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I was going through the Wikipedia page on Quines and did not understand this paragraph -

A quine is a fixed point of an execution environment, when the execution environment is viewed as a function transforming programs into their outputs. Quines are possible in any Turing-complete programming language, as a direct consequence of Kleene's recursion theorem.

I did not understand -

  1. What is a fixed point?
  2. What is the Kleene's recursion theorem?
  3. How do these two relate with Quines?

I followed the links to both fixed point and Kleene's recursion theorem on Wikipedia but wasn't able to understand the content in there. It was a little too complex for me. I am looking for a simplified explanation of this paragraph. If it's not possible to do that (because for instance the topic requires knowledge of some higher level Computer Science concepts) that's understandable, please comment the same.

Thanks!

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    $\begingroup$ A fixed-point of a function is an element such that its image by the function is the element itself, $f(x)=x$. Here the function is the transformation of a program into the output of this program, hence quines are fixed-points of this function. $\endgroup$
    – user16034
    Aug 10, 2023 at 12:21
  • $\begingroup$ You should have clicked through to least fixed point, then to fixed point, to find its definition. This really means the paragraph should be rewritten. A layperson should be able to make sense of it. $\endgroup$ Aug 10, 2023 at 12:29
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    $\begingroup$ I have changed that paragraph so that “fixed point” links to the article Fixed point (mathematics), answering question 1. Question 3 is answered in the 2nd paragraph of the article on the recursion theorem, which says “The recursion theorems can be applied to ... generate quines”. $\endgroup$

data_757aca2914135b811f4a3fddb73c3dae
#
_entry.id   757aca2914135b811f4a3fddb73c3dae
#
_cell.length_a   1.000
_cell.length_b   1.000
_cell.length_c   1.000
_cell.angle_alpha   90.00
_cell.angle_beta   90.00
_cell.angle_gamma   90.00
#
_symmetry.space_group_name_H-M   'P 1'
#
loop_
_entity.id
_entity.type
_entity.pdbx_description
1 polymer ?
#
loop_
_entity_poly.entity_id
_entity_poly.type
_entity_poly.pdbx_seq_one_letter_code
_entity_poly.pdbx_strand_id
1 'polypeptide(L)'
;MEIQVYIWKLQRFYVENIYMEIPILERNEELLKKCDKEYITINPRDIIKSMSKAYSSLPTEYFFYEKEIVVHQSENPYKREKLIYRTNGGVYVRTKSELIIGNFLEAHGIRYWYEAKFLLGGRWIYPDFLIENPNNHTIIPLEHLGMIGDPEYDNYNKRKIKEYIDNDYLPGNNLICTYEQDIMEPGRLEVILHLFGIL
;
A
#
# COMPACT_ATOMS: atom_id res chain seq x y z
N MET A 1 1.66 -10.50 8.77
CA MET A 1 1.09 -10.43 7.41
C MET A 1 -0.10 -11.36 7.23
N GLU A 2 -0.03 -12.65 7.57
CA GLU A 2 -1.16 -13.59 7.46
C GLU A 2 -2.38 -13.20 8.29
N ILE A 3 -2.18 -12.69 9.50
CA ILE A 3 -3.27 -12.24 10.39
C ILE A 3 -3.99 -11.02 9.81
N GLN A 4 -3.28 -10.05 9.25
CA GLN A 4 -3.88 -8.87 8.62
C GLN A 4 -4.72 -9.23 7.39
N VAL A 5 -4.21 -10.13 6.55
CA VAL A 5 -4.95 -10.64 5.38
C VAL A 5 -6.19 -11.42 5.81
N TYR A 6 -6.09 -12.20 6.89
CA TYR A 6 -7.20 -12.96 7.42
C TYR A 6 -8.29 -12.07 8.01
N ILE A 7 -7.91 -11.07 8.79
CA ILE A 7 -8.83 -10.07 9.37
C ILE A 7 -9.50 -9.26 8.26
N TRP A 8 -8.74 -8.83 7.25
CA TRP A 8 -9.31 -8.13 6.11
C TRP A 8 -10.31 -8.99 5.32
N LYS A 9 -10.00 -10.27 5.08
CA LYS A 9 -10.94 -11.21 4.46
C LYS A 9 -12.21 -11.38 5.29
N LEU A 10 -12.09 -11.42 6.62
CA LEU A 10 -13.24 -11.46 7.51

– PJTraill
    Aug 11, 2023 at 23:00
  • $\begingroup$ Hmmm, that's a mighty poor sentence. I wonder if we can suggest a change or if it's hopeless to try to actually change a Wikipedia page. $\endgroup$
    – cody
    Aug 14, 2023 at 19:41

2 Answers 2

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What is a fixed point?

A fixed point of a function is a value unchanged by that function. For example $0^2=0$ and $1^2=1$, so $0$ and $1$ are fixed points of the squaring function. Similarly “ASDF” is a fixed point of the function converting text into upper case.

This was unclear at the time of asking, as ‘fixed point’ in Wikipedia was inappropriately linked; this has been fixed.

What is Kleene’s recursion theorem?

There are actually two, but they both say that certain functions have fixed points. The second theorem, which is relevant here, applies to computable functions. (The first concerns “enumeration operators”, which are mathematical relations between natural numbers and sets of natural numbers.)

How do these two relate to quines?

Kleene’s second recursion theorem can be used to prove that quines, which are fixed points, exist in most programming languages.

As the paragraph that confused you said, a quine (a self-printing programme) can be seen as a fixed point of the function that turns a programme (in a given programming language) into the output of that programme (when run with no input): the output is the same as the input. If the programming language is Turing complete, this function satisfies the conditions of Kleene’s recursion theorem, so it must have a fixed point, i.e. a quine in that language. This applies to most current programming languages.

To follow the proofs of all this you need some technical knowledge and some mathematical maturity. You may be able get the former from the Wikipedia articles or from a course or book on computability theory, while the latter comes with practice.

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  • $\begingroup$ Thank you. This is very helpful! $\endgroup$ Aug 12, 2023 at 6:31
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    $\begingroup$ @DashwoodIce9 Thank-you, I am glad to hear it — worth an upvote? $\endgroup$
    – PJTraill
    Aug 12, 2023 at 16:27
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    $\begingroup$ I tried. Unfortunately, I haven't got the required reputation for that yet :( Need 15 points. $\endgroup$ Aug 12, 2023 at 16:57
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Quines are programs which when executed, print their own code.

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    $\begingroup$ This does not answer the 3 questions posed in the OP, and they presumably knew this as it is in the 1st paragraph of the cited Wikipedia article (as of 2023-08-12, since at latest 2023-05-29). $\endgroup$
    – PJTraill
    Aug 11, 2023 at 23:09

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